Explaining Southern California's economy

Reportings: Machine trading; Broadcom buys NetLogic; Greek doom; Countrywide bankruptcy

Irvine-based Broadcom is dropping $3.7 billion to buy NetLogic Mircrosystems, in an all-cash deal. Who says there's no tech juggernaut in SoCal (with deep pockets, to boot)? This is the LA Times' David Sarno on Broadcom earlier this year: "With nearly three-quarters of its 8,300 employees devoted to electrical engineering, the company has been able to storm markets where it had little experience, often dominating them within a few years." (Bloomberg, LAT)

 

Blame Germany for all this stock-market volatility? With a Greek debt default looking inevitable, the big question is whether the country stays in the Euro. And if it exits, what's next for Italy and Spain? (Bloomberg)

 

Blame the machines for all this stock-market volatility? Hmmm…not sure. But automated trading now accounts for 60 percent of "daily turnover" in four major markets. (NYT)

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Weekly Roundup: Boomer Bubble; Bartz got fired; live-blogging the GOP

It was a short week but a lively one. I kept myself busy blogging about everything I could find that was relevant to the SoCal economy. In case you missed anything, here are some highlights from this week's DeBord Report. Enjoy!

 

• Live-econoblogging the Republican debate in California

 

• Boomer Bubble: How Baby Boomers plan to spend all their money now and wreck the stock market for decades

 

• Why Yahoo should leave Silicon Valley and call Santa Monica home

 

• How to save the U.S. Postal Service: bank the 'unbanked'


 

 

 

 

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Infrastructure Beat: As borrowing costs fall, investment opportunities rise

The President called for increased infrastructure spending in his speech last night, pointing to the many construction workers who are currently unemployed and, among other things, the need for upgraded schools. It's unclear how much of his $447-billion jobs bill would go toward this objective. But the argument for investing in infrastructure and investing now is strong. Here's the Washington Post's Ezra Klein:

Because of the recession, construction materials are cheap. So, too, is the labor. And your borrowing costs? They've never been lower. That means a dollar of investment today will go much further than it would have five years ago -- or is likely to go five years from now. So what do you do?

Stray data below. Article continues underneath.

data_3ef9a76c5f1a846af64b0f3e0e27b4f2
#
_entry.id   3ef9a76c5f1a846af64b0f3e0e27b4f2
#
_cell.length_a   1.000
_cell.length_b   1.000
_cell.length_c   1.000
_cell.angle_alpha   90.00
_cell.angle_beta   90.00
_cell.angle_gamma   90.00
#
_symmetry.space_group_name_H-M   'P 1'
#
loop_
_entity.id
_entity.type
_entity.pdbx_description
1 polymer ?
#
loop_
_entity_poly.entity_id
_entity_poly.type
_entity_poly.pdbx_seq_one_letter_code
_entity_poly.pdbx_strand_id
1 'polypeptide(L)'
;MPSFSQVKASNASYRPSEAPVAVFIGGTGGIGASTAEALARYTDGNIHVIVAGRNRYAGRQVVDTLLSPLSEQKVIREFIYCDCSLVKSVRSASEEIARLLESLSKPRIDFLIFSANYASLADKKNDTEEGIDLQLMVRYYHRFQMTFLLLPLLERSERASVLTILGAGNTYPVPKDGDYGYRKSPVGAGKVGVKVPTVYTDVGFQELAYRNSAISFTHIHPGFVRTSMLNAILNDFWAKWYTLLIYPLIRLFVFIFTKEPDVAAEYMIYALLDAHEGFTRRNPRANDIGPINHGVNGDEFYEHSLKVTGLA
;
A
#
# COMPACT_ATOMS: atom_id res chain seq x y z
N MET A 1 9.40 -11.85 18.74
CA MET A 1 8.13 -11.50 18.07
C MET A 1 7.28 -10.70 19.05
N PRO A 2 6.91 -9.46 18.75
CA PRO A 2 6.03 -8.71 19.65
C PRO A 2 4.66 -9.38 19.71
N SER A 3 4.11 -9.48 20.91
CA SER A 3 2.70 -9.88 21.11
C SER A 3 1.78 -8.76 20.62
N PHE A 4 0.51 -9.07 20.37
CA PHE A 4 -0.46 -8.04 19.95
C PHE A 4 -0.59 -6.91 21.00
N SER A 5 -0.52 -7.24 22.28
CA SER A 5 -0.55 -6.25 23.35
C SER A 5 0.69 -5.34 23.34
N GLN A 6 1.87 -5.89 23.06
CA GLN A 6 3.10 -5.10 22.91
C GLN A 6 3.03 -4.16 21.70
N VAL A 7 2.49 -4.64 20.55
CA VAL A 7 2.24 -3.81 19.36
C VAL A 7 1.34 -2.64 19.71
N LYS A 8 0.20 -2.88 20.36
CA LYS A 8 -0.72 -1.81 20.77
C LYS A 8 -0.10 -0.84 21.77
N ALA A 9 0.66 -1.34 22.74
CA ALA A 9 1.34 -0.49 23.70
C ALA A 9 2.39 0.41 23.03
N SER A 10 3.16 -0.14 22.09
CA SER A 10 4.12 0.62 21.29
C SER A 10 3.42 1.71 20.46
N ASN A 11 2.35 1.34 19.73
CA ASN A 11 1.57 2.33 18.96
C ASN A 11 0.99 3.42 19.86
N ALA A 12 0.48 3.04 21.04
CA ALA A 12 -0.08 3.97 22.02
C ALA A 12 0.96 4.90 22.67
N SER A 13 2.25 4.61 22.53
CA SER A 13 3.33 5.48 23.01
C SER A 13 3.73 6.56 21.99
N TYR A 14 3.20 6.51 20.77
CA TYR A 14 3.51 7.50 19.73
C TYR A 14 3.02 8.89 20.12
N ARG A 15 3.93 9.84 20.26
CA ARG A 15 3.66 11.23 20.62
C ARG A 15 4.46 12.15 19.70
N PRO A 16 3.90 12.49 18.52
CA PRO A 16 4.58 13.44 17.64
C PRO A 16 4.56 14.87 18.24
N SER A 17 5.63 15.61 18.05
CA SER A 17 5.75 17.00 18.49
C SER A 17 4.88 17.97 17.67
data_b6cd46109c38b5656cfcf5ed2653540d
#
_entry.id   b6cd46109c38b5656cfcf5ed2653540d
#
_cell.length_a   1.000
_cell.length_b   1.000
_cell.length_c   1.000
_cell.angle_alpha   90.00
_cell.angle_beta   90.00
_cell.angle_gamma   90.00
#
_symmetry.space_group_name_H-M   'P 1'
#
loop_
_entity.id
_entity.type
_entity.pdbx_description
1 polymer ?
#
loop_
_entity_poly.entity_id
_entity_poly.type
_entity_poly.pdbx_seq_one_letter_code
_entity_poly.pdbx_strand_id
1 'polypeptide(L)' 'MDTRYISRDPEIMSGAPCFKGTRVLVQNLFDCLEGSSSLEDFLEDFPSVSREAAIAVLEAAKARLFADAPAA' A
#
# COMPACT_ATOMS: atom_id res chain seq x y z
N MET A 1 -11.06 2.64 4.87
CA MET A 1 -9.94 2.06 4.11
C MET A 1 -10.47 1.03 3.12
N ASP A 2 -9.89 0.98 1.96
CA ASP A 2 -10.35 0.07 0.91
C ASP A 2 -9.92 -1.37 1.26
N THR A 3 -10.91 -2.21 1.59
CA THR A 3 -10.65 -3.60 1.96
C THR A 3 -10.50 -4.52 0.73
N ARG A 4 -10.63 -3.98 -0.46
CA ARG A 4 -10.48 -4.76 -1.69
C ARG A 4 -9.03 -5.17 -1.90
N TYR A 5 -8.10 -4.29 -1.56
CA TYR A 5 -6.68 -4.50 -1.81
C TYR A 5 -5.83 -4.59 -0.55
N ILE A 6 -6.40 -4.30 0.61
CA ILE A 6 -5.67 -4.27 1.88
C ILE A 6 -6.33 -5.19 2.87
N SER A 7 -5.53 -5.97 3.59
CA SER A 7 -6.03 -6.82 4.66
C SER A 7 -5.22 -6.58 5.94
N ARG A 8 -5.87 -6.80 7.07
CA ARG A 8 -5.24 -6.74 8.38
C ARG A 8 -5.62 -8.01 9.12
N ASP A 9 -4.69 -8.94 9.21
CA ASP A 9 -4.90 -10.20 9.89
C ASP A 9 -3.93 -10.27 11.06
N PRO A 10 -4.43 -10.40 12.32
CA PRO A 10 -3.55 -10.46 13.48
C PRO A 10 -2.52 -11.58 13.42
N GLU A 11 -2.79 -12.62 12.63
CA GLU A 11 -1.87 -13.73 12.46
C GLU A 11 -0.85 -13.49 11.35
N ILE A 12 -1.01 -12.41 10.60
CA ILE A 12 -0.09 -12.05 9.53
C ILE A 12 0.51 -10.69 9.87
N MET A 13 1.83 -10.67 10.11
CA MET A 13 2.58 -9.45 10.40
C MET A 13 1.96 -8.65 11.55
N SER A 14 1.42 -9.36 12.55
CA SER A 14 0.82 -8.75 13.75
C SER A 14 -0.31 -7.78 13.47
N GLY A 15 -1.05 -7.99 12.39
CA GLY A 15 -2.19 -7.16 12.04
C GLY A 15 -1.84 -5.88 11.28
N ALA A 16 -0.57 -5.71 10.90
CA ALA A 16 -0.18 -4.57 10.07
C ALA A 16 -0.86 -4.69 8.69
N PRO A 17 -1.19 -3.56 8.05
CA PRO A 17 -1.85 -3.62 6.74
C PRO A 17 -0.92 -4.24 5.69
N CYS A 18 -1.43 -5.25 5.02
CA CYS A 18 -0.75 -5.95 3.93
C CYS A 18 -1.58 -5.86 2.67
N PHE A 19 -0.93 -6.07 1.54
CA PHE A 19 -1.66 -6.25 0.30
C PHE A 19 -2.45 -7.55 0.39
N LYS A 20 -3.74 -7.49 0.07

Invest! I should reveal that Ezra made this recommendation almost a year ago, when the yield on the 10-year Treasury note was a 2.7 percent — quite a bit higher than today, when the yield fell to a record 1.89 percent before edging up to 1.93 percent.

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Solyndra bankruptcy suggests that governments aren't investing enough in solar energy

The Solyndra bankruptcy has taken a vaguely criminal turn, as the FBI in recent days has raided the company's Fremont, Calif. headquarters and paid a visit to the homes of the CEO and founder. Opponents of President Obama's enthusiasm for green jobs have seized on Solyndra's woes as evidence that alt.energy is an economic bust. This is from the LA Times:

"The FBI raid further underscores that Solyndra was a bad bet from the beginning and put taxpayers at unnecessary risk," Rep. Fred Upton (R-Mich.), chairman of the House Energy and Commerce Committee, and Rep. Cliff Sterns (R-Fla.) chairman of its Oversight and Investigations subcommittee, said in a joint statement. "President Obama's signature green jobs program went from a darling of the administration to bankruptcy to now the subject of an FBI raid in a matter of days."

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Is Jerry Brown's tax deal a win for small business?

At Fox & Hounds Daily, John Katabeck of the National Federation of Independent Business thinks so:

California's tax policy currently rewards out-of-state corporations for selling their goods in California but keeping their manufacturing and employee bases elsewhere. These companies can play games with their taxes year after year robbing the state of critically-needed funds and denying hard-working families of good-paying jobs.

Small business desperately needs all the help it can get during these tough economic times to ensure they can keep their doors open and operate in their communities. This measure puts California on a level playing field with other states like Texas and New Jersey where similar policy was put in to place by Chris Christie and Rick Perry.

There is however a legitimate question about whether small businesses are actually going to become the engines of job creation that everyone seems to think they can be. This post from Business Insider is fairly mean-spirited, but it makes some solid financial points:

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